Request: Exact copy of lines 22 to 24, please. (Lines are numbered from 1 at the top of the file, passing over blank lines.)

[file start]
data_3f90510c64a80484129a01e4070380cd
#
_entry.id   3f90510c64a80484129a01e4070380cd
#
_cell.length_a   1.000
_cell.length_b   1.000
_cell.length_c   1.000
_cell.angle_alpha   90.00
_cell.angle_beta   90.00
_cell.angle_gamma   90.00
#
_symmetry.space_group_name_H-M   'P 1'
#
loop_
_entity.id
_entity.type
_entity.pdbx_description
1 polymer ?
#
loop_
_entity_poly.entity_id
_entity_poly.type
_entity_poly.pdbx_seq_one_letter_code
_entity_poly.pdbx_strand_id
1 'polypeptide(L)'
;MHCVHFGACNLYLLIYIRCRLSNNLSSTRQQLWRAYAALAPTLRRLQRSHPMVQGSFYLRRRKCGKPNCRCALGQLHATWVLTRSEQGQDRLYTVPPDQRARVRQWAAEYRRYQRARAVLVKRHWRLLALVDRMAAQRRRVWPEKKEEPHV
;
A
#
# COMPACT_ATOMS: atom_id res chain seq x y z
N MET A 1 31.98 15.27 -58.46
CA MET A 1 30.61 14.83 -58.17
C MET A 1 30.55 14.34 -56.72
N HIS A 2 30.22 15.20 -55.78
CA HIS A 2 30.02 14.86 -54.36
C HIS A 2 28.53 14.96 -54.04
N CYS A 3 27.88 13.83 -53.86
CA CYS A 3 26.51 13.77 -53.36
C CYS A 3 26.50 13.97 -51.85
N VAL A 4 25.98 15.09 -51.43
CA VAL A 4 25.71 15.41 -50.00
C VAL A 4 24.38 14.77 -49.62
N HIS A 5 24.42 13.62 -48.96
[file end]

_entity_poly.type
_entity_poly.pdbx_seq_one_letter_code
_entity_poly.pdbx_strand_id